Often the client queries are on the intangible - why the regulator is approaching issues or matters a certain way and how the HKMA operates internally.
I was struck by the disparity between what regulators are thinking about versus what clients are asking about in practice. The bank resolution is a good example to cite for this, the discussion at the regulators end would be a very technical one – how the legislation should look like and the policies backing it, but with clients the practical cross border elements are almost always the most important ones. You respond to very practical questions like if they had a resolution action at headquarter level, what would happen if someone in Hong Kong was a counterparty and insisted on terminating a relevant contract; or “Do I need to change my contracts to cater for this?”
There is sometimes a bit of misalignment in the thought process for regulators and for clients. The regulators have a very tough job but they don’t operate in a day-to-day business environment the way clients do. So with my experience, I advise clients on what I think the regulators’ objective is, what the policy is about and the practical implications which the regulators may not have filtered off; it’s important to ensure that we are providing practical advice that still keeps the client’s business compliant.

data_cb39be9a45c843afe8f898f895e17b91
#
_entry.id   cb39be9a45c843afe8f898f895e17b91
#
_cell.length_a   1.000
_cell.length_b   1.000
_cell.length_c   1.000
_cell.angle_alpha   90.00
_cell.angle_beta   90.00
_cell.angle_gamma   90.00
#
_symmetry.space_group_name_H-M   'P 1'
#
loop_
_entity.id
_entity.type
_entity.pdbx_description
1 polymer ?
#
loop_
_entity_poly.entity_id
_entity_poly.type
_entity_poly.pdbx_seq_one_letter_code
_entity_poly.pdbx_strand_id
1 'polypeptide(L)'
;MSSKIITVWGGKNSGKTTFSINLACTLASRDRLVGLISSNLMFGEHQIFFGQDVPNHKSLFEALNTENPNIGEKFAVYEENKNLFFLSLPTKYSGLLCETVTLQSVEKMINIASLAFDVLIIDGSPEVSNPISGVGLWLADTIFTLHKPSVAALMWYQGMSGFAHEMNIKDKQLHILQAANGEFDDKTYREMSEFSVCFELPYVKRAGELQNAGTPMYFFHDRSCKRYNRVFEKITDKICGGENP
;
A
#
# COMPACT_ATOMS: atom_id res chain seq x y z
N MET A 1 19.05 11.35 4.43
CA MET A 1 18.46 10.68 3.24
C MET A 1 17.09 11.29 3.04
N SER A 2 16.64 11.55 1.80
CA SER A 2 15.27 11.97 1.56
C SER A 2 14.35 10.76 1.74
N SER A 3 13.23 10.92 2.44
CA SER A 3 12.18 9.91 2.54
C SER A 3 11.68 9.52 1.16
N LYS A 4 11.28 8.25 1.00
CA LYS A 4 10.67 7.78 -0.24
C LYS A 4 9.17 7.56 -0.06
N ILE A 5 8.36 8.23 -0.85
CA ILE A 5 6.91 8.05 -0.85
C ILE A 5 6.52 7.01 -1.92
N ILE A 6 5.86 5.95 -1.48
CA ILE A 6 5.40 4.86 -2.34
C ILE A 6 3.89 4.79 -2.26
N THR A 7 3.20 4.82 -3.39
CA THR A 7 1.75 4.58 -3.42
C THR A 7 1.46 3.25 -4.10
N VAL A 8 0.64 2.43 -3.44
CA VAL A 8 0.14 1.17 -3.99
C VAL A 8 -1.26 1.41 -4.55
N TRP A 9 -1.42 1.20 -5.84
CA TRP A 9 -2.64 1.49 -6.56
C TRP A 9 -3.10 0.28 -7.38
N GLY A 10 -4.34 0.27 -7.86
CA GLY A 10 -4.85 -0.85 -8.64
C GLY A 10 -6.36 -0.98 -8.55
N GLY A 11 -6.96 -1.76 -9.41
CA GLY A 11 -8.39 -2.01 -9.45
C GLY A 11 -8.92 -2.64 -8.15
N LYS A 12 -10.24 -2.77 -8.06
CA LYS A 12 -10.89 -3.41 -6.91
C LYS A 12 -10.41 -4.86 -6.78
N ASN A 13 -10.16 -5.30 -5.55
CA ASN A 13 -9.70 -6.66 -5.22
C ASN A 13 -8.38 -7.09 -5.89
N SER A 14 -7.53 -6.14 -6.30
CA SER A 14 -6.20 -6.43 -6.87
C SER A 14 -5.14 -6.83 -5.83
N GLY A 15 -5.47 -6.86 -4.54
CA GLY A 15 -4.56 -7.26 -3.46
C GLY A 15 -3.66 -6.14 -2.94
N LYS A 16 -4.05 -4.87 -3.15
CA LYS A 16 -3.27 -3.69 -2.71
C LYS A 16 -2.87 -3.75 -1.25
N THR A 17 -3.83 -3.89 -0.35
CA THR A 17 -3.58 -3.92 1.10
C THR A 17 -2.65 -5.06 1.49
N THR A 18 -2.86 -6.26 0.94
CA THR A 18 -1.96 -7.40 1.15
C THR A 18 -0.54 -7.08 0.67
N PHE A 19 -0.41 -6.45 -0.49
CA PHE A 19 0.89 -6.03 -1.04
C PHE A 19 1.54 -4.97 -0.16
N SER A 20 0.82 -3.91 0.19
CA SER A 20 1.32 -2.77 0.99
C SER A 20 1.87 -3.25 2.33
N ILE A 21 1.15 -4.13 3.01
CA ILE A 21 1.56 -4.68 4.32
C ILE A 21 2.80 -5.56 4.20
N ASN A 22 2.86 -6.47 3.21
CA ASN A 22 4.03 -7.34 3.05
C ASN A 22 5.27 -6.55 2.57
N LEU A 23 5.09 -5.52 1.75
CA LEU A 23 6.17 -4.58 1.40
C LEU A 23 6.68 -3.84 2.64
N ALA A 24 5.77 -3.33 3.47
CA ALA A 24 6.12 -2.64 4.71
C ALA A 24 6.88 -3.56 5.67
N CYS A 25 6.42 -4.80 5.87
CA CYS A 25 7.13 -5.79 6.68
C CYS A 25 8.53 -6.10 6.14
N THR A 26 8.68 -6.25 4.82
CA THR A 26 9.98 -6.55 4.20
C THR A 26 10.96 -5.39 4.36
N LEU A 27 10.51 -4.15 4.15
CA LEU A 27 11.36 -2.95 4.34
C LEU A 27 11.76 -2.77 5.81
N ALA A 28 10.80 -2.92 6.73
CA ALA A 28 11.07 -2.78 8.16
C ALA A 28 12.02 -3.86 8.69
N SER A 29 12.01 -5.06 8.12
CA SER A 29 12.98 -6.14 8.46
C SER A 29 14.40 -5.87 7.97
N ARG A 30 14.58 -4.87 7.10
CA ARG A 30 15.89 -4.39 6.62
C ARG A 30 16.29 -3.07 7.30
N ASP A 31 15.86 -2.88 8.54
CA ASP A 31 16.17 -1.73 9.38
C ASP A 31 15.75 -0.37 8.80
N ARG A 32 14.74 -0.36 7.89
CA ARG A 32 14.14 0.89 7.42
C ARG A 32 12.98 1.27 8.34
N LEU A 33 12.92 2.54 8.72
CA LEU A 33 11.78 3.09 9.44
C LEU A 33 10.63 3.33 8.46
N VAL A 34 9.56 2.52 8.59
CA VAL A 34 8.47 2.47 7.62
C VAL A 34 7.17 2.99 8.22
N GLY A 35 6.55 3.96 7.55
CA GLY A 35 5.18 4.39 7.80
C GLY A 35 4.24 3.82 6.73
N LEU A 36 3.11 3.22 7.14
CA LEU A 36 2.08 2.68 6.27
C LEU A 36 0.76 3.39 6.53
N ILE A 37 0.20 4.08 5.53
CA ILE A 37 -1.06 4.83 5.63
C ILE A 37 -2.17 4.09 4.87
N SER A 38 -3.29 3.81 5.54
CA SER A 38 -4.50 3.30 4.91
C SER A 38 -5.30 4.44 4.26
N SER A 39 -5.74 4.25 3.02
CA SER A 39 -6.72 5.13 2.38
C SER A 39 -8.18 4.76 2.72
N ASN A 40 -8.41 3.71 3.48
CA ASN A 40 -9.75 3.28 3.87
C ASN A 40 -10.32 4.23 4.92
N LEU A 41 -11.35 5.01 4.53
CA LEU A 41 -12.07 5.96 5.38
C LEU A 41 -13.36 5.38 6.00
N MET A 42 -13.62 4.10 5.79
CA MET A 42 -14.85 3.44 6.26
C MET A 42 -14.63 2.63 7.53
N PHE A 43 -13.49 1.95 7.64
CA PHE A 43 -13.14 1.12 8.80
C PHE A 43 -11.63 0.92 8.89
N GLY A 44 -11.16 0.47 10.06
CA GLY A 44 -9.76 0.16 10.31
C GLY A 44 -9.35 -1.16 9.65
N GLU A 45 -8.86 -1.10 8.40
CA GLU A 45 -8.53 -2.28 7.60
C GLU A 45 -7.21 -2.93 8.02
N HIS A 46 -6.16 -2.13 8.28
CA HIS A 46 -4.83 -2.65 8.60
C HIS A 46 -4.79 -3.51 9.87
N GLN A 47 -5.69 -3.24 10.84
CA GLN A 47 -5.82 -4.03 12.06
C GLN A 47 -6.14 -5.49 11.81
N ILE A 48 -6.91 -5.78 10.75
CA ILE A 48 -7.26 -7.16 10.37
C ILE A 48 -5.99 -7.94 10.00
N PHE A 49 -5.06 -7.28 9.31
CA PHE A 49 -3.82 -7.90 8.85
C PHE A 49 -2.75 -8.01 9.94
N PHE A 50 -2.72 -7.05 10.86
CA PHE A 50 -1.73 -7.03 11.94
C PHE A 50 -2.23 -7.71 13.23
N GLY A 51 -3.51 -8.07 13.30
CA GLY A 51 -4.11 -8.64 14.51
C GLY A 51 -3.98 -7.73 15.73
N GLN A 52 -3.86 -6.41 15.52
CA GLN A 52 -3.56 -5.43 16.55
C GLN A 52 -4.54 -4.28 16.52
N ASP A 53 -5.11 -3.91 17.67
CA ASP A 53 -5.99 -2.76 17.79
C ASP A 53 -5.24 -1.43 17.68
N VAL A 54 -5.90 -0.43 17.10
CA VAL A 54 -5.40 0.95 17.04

There is another angle which people forget which is the politics of it all – when a regulator wants to put in new rules, they have to approach the Legislative Council (LegCo) to get them passed, and there’s always a concern at the back of their minds on how what is proposed will be perceived by politicians and the general public.
For now, no two pieces of work I have received so far have been the same, which has made this practice very interesting to be in. It’s such a broad area, and questions I’ve fielded range from almost operational (reviewing to make sure operation models are compliant with supervisory policies) to a lot of cross-border work where there is a Hong Kong element and in determining whether or not a certain activity will be regulated in Hong Kong.
There’s also a lot of interesting work coming out of the fintech sphere, where companies are developing payment systems with blockchain elements, and on the insurance regulatory space, particularly from offshore insurers planning on activities in Hong Kong.